Cape May Update

Let me tell ya', folks, the weather has not been optimal for birding. I've gotten to sleep in for 2 days in a row. It rained most of the day Friday and Saturday looked to be about the same. And it wasn't just rain, it was wind driven rain that aims to hit your in the face and soak into all clothing. I am such a fair weather birder. I'll bird in the desert. I'll bird in the snow. Heck, I'll bird in ice, but wind driven rain is about as exciting to me as having plaque scraped off my teeth. But, at some point this afternoon, the rain stopped and the sun poked out from behind the clouds. I've been helping out at the birdJam booth and when things started to clear, I headed over to visit Clay Taylor at the Swarovski booth. We looked at the light outside and he said, "As soon as it's five, we're heading to Hawk Watch, wanna come?"


So, I grabbed Jay at birdJam when it was time to close and we headed out. It was clear a few others had the same plan, Born Again Birdwatcher and Jim Danzenbaker from KOWA were also at the platform. We had been pent up in a hot birding destination and needed to watch birds and do a little digiscoping.

I was never so happy to see an American wigeon in my life! Birds! Whoot! The temps were in the sixties, there was a breeze, you could hear the ocean crashing in waves in the distance at watch birds from the platform.

And there, as if on cue was a northern mockingbird, sitting in perfect sun on a bush, about level with the Hawk Watch Platform--which I first called a shrike and Clay corrected, "You northerners aren't used to these! That's a mockingbird." I didn't care, it was a bird, it was there, I wasn't being pelted by rain or abused by wind--it was delightful.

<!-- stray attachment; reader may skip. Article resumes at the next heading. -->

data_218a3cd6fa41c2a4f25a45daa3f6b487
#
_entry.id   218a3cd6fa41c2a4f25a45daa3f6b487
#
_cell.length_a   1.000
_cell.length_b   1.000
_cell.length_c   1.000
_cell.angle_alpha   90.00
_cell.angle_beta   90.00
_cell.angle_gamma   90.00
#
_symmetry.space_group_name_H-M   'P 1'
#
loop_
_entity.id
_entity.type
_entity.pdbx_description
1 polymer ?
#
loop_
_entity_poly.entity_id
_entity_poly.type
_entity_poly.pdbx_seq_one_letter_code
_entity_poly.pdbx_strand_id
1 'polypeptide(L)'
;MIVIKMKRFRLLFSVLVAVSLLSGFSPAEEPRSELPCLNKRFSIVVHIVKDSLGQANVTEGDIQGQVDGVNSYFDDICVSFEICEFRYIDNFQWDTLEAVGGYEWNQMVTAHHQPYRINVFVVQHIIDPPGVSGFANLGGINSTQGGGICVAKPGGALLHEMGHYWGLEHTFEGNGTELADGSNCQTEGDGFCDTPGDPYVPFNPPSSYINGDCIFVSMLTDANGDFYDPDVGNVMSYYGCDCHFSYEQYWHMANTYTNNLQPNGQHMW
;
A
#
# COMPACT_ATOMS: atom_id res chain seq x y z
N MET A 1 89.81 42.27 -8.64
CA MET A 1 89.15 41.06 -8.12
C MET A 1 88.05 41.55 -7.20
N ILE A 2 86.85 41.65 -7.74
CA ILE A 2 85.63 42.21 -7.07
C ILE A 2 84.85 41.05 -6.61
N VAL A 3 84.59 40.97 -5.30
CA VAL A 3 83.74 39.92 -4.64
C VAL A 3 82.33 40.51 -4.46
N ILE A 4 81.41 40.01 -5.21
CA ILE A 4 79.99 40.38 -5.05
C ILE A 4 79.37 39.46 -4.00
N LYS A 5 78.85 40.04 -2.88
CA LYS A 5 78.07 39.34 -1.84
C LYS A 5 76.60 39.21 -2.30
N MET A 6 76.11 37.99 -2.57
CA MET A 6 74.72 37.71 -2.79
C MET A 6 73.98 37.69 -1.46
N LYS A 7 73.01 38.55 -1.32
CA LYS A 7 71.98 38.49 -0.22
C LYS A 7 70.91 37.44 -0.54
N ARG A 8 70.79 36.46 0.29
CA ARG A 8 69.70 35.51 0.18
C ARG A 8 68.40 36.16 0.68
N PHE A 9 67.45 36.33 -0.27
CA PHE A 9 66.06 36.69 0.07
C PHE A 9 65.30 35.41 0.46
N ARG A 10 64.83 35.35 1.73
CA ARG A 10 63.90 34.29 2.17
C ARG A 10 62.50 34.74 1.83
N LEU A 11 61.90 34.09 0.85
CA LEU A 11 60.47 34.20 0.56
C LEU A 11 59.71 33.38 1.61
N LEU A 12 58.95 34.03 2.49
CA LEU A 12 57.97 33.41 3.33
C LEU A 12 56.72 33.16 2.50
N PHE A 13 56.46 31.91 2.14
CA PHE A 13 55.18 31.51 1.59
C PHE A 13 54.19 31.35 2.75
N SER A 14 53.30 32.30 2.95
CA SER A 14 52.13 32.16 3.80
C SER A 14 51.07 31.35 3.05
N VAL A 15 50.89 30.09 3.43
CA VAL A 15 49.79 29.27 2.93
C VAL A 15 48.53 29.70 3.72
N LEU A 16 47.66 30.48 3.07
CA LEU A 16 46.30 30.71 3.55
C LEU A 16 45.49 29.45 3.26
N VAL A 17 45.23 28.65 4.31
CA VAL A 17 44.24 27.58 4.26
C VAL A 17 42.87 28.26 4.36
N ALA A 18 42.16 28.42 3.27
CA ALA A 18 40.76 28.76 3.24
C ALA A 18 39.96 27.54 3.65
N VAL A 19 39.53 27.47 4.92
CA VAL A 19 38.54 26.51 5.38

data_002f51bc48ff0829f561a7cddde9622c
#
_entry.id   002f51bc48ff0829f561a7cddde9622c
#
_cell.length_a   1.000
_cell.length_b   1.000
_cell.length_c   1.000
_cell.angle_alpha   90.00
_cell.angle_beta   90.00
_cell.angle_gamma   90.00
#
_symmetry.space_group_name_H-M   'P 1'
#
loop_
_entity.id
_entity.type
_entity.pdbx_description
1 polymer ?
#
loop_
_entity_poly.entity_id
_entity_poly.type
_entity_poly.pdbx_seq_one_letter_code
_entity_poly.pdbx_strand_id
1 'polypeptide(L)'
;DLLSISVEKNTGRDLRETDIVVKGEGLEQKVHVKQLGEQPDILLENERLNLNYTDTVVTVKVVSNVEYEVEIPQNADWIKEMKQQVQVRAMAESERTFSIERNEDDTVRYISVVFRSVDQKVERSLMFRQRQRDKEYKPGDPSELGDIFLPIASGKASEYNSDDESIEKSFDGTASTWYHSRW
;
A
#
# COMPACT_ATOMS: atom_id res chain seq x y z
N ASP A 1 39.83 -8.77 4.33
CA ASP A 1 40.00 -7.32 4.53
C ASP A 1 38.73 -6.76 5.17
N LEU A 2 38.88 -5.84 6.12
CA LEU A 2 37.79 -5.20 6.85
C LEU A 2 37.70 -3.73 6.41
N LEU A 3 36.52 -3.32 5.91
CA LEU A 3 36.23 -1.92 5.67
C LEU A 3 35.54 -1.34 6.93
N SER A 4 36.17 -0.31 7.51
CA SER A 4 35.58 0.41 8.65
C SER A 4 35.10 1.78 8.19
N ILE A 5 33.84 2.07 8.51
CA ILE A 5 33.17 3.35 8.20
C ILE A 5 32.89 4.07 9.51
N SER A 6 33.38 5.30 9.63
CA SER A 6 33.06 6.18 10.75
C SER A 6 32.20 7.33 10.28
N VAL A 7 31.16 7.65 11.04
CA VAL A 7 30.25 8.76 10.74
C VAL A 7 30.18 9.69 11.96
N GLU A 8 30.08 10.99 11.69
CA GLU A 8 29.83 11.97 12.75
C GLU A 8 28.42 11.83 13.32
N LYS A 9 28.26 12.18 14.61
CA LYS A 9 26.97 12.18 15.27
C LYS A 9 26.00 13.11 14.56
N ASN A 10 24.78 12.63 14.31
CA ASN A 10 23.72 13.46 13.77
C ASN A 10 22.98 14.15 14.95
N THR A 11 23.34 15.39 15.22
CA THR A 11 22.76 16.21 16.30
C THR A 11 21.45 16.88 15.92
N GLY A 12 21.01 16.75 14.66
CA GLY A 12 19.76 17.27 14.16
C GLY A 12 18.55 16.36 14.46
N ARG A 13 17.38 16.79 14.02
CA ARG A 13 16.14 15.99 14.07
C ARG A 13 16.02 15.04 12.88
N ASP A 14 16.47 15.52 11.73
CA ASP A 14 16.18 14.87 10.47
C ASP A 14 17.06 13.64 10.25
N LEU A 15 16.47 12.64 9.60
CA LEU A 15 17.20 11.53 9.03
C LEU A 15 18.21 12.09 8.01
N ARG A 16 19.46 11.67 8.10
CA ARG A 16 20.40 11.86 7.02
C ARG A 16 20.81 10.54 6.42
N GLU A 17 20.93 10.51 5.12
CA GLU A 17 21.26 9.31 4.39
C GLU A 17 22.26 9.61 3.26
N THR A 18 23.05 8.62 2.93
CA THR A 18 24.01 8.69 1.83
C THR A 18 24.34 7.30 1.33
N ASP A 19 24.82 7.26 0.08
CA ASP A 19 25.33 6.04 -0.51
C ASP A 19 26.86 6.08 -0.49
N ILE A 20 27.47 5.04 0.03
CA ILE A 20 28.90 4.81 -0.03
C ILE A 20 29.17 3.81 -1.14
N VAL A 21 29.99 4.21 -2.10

There were quite a few sparrows lurking in the shrubs, the most abundant being the robust white-crowned sparrows (above) mixed in with song, swamp, and house sparrows.

Here is a younger white-crowned sparrow, note how the crown is a little different on the younger birds.

It was getting almost too dark to digiscope when Clay shouted, "Dickcissel!" Not a common bird for Cape May, but a welcome surprise. Oh, and if Mike from 10,000 Birds is wondering, I did get those lifer brants today, while scanning the ocean, three flew into view of the scope.

And as if word had been spreading to the lagomorph community, a got a feral bunny disapproval East Coast style while birding at the platform. Oh! The best review of Disapproving Rabbits can be found over at Julie's blog.

Sunday is supposed to be awesome birding conditions, so I'm hoping to have some exciting stuff for tomorrow.